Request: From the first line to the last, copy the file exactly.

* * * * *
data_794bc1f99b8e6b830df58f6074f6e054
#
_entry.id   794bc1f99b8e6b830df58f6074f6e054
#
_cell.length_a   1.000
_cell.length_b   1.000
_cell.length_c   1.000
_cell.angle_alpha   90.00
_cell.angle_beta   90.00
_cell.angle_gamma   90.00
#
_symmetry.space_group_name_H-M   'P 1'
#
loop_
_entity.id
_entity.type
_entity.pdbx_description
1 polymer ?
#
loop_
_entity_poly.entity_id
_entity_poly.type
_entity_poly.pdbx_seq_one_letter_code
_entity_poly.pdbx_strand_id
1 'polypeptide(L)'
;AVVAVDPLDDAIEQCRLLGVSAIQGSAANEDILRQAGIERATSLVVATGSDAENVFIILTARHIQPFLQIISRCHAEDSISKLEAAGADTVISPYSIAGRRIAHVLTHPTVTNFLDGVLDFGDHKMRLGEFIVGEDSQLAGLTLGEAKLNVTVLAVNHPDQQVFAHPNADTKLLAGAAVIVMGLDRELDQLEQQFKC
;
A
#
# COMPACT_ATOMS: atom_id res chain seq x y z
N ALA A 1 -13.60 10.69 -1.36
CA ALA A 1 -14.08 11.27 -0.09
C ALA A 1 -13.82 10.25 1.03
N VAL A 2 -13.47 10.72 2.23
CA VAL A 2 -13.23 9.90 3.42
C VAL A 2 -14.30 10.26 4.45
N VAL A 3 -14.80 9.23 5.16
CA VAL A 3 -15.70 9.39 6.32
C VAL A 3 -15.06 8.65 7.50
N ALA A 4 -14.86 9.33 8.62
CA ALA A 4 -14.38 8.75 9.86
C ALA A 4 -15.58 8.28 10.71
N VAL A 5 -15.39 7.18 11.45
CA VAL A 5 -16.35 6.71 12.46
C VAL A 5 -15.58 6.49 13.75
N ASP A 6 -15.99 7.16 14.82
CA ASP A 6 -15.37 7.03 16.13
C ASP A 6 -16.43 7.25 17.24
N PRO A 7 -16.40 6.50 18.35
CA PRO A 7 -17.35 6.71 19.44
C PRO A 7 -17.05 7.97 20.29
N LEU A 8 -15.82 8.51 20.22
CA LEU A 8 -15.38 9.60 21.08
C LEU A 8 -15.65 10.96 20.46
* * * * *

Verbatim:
data_794bc1f99b8e6b830df58f6074f6e054
#
_entry.id   794bc1f99b8e6b830df58f6074f6e054
#
_cell.length_a   1.000
_cell.length_b   1.000
_cell.length_c   1.000
_cell.angle_alpha   90.00
_cell.angle_beta   90.00
_cell.angle_gamma   90.00
#
_symmetry.space_group_name_H-M   'P 1'
#
loop_
_entity.id
_entity.type
_entity.pdbx_description
1 polymer ?
#
loop_
_entity_poly.entity_id
_entity_poly.type
_entity_poly.pdbx_seq_one_letter_code
_entity_poly.pdbx_strand_id
1 'polypeptide(L)'
;AVVAVDPLDDAIEQCRLLGVSAIQGSAANEDILRQAGIERATSLVVATGSDAENVFIILTARHIQPFLQIISRCHAEDSISKLEAAGADTVISPYSIAGRRIAHVLTHPTVTNFLDGVLDFGDHKMRLGEFIVGEDSQLAGLTLGEAKLNVTVLAVNHPDQQVFAHPNADTKLLAGAAVIVMGLDRELDQLEQQFKC
;
A
#
# COMPACT_ATOMS: atom_id res chain seq x y z
N ALA A 1 -13.60 10.69 -1.36
CA ALA A 1 -14.08 11.27 -0.09
C ALA A 1 -13.82 10.25 1.03
N VAL A 2 -13.47 10.72 2.23
CA VAL A 2 -13.23 9.90 3.42
C VAL A 2 -14.30 10.26 4.45
N VAL A 3 -14.80 9.23 5.16
CA VAL A 3 -15.70 9.39 6.32
C VAL A 3 -15.06 8.65 7.50
N ALA A 4 -14.86 9.33 8.62
CA ALA A 4 -14.38 8.75 9.86
C ALA A 4 -15.58 8.28 10.71
N VAL A 5 -15.39 7.18 11.45
CA VAL A 5 -16.35 6.71 12.46
C VAL A 5 -15.58 6.49 13.75
N ASP A 6 -15.99 7.16 14.82
CA ASP A 6 -15.37 7.03 16.13
C ASP A 6 -16.43 7.25 17.24
N PRO A 7 -16.40 6.50 18.35
CA PRO A 7 -17.35 6.71 19.44
C PRO A 7 -17.05 7.97 20.29
N LEU A 8 -15.82 8.51 20.22
CA LEU A 8 -15.38 9.60 21.08
C LEU A 8 -15.65 10.96 20.46